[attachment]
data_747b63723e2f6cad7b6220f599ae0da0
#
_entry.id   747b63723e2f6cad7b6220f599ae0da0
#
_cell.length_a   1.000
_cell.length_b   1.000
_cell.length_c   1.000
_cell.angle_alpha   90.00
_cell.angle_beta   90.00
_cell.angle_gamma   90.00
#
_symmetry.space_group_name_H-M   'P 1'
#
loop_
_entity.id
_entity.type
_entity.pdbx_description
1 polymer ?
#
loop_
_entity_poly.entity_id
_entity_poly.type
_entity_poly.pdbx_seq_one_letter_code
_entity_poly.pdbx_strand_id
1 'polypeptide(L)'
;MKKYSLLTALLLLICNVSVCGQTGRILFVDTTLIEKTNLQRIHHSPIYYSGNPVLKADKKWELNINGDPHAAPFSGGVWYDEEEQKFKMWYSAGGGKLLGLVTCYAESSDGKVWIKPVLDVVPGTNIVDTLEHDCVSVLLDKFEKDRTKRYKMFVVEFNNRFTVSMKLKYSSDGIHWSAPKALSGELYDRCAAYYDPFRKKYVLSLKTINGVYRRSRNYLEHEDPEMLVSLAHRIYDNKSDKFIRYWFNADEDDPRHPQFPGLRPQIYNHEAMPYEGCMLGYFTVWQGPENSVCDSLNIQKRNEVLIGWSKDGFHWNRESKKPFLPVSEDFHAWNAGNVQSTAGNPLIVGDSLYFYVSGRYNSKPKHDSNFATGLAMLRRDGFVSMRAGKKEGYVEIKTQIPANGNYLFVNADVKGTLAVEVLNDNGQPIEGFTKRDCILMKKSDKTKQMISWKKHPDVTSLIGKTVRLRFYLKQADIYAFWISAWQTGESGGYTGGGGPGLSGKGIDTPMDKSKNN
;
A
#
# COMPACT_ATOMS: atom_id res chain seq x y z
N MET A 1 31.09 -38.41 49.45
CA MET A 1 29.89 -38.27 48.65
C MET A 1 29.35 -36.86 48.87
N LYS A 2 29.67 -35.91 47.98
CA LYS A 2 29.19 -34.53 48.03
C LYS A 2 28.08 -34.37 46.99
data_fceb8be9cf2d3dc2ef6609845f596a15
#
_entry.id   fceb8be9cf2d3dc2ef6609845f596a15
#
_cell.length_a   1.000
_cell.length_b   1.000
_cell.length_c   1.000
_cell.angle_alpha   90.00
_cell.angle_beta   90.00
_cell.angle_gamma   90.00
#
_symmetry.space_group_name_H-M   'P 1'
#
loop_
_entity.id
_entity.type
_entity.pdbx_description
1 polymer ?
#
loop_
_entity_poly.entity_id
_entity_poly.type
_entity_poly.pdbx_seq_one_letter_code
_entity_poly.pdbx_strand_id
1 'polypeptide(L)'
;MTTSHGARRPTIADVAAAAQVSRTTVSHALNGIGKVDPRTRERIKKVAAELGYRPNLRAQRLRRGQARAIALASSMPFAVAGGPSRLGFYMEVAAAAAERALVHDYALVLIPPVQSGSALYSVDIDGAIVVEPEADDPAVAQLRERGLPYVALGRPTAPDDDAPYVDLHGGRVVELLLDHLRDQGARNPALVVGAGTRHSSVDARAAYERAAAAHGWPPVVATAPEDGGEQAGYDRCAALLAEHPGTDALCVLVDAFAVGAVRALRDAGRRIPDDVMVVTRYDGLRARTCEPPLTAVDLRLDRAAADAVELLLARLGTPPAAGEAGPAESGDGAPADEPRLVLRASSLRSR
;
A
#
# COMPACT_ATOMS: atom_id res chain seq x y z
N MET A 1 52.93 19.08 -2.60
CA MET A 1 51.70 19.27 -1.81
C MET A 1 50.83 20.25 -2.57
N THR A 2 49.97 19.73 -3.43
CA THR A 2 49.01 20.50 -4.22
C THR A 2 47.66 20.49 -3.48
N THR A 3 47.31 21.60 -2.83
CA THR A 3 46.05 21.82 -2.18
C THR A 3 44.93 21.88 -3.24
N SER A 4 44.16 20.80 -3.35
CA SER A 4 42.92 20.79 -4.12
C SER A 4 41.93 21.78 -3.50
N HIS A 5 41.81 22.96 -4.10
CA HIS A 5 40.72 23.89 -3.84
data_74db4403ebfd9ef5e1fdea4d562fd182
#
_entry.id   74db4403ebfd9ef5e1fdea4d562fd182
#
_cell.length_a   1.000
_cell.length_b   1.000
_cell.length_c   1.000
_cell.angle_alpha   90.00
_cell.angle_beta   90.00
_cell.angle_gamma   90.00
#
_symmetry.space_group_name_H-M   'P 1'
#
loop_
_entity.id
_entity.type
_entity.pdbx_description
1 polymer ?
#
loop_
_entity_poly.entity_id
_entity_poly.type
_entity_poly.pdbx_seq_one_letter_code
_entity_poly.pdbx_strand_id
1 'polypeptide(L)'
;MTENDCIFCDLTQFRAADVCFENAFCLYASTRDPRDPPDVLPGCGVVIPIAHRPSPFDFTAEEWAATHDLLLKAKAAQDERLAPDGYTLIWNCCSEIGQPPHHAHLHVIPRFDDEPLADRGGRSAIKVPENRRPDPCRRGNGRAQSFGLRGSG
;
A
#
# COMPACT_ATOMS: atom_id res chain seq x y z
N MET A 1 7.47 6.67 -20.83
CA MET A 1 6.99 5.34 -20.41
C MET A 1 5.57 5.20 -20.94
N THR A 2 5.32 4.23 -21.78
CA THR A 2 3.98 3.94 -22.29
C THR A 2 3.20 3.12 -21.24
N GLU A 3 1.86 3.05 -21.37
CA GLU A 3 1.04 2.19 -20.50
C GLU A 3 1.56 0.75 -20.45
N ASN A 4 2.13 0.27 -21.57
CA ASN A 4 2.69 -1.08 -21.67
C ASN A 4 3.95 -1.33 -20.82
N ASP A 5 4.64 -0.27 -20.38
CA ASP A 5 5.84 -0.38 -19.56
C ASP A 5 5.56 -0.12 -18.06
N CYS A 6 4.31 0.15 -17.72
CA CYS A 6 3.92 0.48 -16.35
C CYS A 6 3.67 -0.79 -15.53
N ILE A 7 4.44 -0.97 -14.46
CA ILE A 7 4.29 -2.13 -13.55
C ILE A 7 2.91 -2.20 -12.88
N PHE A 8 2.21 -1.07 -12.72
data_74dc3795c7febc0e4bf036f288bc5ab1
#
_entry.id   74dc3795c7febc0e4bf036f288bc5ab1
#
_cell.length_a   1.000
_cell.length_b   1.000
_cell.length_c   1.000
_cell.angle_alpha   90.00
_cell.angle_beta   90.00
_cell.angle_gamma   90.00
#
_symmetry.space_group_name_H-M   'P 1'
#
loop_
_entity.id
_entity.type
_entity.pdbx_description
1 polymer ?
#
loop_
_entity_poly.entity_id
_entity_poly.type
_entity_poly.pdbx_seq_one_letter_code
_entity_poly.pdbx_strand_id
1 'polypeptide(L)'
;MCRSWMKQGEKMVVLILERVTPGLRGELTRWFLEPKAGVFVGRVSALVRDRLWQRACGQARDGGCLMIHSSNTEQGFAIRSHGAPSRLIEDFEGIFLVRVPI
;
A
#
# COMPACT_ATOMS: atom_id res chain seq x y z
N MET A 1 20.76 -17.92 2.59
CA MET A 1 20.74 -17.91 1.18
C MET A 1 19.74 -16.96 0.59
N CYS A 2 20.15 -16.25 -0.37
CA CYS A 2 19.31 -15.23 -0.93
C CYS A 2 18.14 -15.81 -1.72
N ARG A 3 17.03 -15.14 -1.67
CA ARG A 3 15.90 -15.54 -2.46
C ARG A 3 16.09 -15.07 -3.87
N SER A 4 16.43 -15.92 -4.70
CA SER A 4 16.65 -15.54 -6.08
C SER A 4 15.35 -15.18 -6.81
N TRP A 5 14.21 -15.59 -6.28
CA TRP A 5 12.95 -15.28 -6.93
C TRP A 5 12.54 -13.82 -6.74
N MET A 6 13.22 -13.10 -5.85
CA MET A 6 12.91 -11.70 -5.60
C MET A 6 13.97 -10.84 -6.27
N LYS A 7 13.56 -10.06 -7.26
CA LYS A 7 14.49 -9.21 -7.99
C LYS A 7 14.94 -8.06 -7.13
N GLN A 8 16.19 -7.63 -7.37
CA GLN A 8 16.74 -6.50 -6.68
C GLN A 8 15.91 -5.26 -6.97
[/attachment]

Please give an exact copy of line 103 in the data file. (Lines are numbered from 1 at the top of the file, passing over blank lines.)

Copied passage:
_entity_poly.pdbx_seq_one_letter_code